- A Dutch woman on holiday in Uganda died today of an Ebola like virus that causes over-bleeding, after entering a cave with bats.
The unidentified 40-year-old woman bled to death in Leiden University Medical Centre, according to Dutch authorities.
Health experts fear bats in caves and mines in western Uganda are a reservoir for Marburg virus, a cousin of Ebola. Marburg hemorrhagic fever is a severe and highly fatal disease whose victims often bleed from multiple sites.
People who were in close contact with victim, who visited two caves during a three-week trip to Uganda that ended on June 28, have been monitored daily but none have shown any symptoms, World Health Organisation (WHO) spokesperson, Gregory Hartl said.
"It is an isolated case of imported Marburg. People should not think about amending their travel plans to Uganda but should not go into caves with bats," Mr Hartl said.
In a statement, Uganda's Health Ministry advised people entering caves or mines in western district of Kamwenge to take "maximum precaution not to get into close contact with bats and non-human primates in nearby forests".
Kitaka mine in Kamwenge, about 250km from capital, Kampala, was closed in August 2007, after an outbreak of disease struck three gold miners, killing one.
At least 150 people reportedly died in an epidemic in Angola in 2004 and 2005, which followed an outbreak in Democratic Republic of Congo, that cost 128 lives between 1998 and 2000, according to WHO.
The dead woman is believed to have had direct contact with a fruit bat in the cave in Maramagambo forest, a popular tourist attraction between Queen Elizabeth Park and Kabale, but also visited another cave at Fort Portal.
"Marburg virus infection has been demonstrated by laboratory tests," the UN has said. The woman is said to suffered fever and chills four days after her return home and was admitted to Leiden hospital on July 2.
A local tour guide was only other person on her cave visits, and Dutch authorities have alerted tour operator, according to WHO.
"No measures were taken with respect to passengers on flight from Uganda as flight occurred four days before onset of symptoms in patient," the body said.
WHO says the unidentified woman had visited the African country for three weeks last month.
Leiden University Medical Centre said hospital had taken all precautions to prevent spread of contagious disease.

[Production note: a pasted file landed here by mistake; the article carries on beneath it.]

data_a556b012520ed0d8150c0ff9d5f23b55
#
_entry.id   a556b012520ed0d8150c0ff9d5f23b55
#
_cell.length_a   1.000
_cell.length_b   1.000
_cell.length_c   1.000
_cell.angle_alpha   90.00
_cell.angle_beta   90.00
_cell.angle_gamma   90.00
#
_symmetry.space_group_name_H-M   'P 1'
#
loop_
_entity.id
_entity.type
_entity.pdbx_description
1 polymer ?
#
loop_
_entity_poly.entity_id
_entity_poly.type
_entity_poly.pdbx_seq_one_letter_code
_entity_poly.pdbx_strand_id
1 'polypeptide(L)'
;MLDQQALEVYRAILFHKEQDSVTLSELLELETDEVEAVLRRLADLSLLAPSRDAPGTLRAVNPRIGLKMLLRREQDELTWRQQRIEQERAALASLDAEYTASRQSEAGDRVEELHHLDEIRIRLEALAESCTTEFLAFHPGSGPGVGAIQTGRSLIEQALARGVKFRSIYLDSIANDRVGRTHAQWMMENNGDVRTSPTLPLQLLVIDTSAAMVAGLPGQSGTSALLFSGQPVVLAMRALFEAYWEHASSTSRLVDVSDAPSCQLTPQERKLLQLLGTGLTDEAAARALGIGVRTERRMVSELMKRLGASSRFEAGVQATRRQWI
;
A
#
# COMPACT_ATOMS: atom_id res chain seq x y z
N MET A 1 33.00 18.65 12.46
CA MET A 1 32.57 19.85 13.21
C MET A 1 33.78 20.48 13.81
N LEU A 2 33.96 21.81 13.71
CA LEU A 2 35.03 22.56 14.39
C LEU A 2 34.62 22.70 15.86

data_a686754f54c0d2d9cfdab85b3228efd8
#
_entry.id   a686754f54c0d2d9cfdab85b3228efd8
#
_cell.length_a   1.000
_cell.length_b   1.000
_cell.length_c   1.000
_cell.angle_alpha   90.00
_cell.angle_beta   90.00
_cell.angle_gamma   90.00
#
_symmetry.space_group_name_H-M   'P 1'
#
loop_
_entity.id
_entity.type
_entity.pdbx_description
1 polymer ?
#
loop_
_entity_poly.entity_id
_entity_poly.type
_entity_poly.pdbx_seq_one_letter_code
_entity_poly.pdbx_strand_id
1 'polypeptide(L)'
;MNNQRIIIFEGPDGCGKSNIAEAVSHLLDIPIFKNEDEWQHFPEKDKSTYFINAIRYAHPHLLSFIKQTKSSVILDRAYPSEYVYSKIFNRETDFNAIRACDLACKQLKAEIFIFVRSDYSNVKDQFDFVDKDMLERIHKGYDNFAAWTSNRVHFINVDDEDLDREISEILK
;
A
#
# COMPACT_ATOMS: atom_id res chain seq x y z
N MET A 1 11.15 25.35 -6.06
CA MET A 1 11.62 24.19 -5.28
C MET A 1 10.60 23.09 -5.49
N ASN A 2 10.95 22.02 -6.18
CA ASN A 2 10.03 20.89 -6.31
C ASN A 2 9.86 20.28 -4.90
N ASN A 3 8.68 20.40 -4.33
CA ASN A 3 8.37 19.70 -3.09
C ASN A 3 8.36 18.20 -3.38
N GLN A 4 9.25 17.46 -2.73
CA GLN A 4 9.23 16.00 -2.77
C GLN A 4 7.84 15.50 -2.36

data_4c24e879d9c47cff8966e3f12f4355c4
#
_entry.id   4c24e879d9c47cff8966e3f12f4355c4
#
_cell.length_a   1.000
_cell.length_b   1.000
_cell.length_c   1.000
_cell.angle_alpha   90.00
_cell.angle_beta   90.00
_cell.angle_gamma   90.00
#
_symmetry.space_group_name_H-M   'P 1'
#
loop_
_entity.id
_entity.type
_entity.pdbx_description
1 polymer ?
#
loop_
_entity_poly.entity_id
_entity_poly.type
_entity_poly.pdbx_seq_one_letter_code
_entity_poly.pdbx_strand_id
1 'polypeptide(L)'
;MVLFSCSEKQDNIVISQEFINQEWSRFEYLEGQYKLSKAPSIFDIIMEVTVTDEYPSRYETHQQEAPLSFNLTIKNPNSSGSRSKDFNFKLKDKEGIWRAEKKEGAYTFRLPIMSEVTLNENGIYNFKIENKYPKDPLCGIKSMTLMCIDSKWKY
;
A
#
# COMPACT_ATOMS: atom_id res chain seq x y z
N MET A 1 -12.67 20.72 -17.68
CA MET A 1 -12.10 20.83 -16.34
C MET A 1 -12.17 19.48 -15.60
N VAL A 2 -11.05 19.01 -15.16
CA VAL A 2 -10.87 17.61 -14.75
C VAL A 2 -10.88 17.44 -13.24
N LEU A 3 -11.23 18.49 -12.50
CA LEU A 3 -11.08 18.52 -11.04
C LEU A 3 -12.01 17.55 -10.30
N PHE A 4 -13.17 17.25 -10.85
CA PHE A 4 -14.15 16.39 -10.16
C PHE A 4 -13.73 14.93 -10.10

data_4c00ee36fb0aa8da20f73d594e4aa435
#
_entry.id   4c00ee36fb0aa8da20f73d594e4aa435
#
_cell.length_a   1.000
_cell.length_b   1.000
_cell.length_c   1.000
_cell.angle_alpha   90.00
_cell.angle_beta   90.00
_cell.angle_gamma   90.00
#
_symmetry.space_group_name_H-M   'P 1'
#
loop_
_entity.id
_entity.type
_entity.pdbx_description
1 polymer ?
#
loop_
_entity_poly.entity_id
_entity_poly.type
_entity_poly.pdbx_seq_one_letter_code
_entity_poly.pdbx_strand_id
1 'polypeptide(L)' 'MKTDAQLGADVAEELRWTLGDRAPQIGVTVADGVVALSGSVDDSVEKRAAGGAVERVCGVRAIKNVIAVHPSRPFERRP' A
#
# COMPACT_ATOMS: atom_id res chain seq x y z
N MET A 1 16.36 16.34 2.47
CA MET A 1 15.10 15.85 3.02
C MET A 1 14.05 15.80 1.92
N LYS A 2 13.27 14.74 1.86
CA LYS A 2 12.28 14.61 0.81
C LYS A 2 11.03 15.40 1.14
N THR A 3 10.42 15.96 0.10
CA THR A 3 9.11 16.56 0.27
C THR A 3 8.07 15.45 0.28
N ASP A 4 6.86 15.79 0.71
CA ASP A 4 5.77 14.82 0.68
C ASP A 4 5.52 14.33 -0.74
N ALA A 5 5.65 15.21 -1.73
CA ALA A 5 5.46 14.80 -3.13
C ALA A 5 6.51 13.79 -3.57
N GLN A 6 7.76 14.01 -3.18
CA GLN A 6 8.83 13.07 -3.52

Hospital said woman had been isolated and everyone she had been in contact with notified.
Marburg virus causes hemorrhaging, spread through contact with blood, semen or other bodily fluids and has a fatality rate as high as percent. There is no known treatment or cure.
afrol News - It is called "financial inclusion", and it is a key government policy in Rwanda. The goal is that, by 2020, 90 percent of the population is to have and actively use bank accounts. And in only four years, financial inclusion has doubled in Rwanda.
afrol News - The UN's humanitarian agencies now warn about a devastating famine in Sudan and especially in South Sudan, where the situation is said to be "imploding". Relief officials are appealing to donors to urgently fund life-saving activities in the two countries.
afrol News - Fear is spreading all over West Africa after the health ministry in Guinea confirmed the first Ebola outbreak in this part of Africa. According to official numbers, at least 86 are infected and 59 are dead as a result of this very contagious disease.
afrol News - It is already a crime being homosexual in Ethiopia, but parliament is now making sure the anti-gay laws will be applied in practical life. No pardoning of gays will be allowed in future, but activist fear this only is a signal of further repression being prepared.
afrol News / Africa Renewal - Ethiopia's ambitious plan to build a US$ 4.2 billion dam in the Benishangul-Gumuz region, 40 km from its border with Sudan, is expected to provide 6,000 megawatts of electricity, enough for its population plus some excess it can sell to neighbouring countries.